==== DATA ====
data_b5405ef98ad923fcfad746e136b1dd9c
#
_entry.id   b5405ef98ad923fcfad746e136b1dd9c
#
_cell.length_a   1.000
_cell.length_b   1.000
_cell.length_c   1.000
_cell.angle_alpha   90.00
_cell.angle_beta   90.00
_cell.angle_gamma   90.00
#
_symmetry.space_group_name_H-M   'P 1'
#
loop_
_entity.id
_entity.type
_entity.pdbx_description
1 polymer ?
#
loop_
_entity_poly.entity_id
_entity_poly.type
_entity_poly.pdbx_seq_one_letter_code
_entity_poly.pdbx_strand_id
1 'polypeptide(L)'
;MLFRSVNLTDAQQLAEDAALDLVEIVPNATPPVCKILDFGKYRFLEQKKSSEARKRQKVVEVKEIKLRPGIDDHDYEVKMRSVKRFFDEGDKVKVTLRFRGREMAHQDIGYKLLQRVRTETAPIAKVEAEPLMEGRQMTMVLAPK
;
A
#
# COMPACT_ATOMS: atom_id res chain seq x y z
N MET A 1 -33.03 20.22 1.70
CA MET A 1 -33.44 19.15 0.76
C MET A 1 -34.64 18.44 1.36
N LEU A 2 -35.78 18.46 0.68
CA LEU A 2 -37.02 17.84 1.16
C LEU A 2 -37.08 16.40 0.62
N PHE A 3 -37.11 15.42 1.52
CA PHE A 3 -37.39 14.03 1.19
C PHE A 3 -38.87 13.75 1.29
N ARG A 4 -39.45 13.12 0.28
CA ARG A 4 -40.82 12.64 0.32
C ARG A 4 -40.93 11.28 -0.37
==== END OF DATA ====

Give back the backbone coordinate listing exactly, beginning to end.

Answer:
data_b5405ef98ad923fcfad746e136b1dd9c
#
_entry.id   b5405ef98ad923fcfad746e136b1dd9c
#
_cell.length_a   1.000
_cell.length_b   1.000
_cell.length_c   1.000
_cell.angle_alpha   90.00
_cell.angle_beta   90.00
_cell.angle_gamma   90.00
#
_symmetry.space_group_name_H-M   'P 1'
#
loop_
_entity.id
_entity.type
_entity.pdbx_description
1 polymer ?
#
loop_
_entity_poly.entity_id
_entity_poly.type
_entity_poly.pdbx_seq_one_letter_code
_entity_poly.pdbx_strand_id
1 'polypeptide(L)'
;MLFRSVNLTDAQQLAEDAALDLVEIVPNATPPVCKILDFGKYRFLEQKKSSEARKRQKVVEVKEIKLRPGIDDHDYEVKMRSVKRFFDEGDKVKVTLRFRGREMAHQDIGYKLLQRVRTETAPIAKVEAEPLMEGRQMTMVLAPK
;
A
#
# COMPACT_ATOMS: atom_id res chain seq x y z
N MET A 1 -33.03 20.22 1.70
CA MET A 1 -33.44 19.15 0.76
C MET A 1 -34.64 18.44 1.36
N LEU A 2 -35.78 18.46 0.68
CA LEU A 2 -37.02 17.84 1.16
C LEU A 2 -37.08 16.40 0.62
N PHE A 3 -37.11 15.42 1.52
CA PHE A 3 -37.39 14.03 1.19
C PHE A 3 -38.87 13.75 1.29
N ARG A 4 -39.45 13.12 0.28
CA ARG A 4 -40.82 12.64 0.32
C ARG A 4 -40.93 11.28 -0.37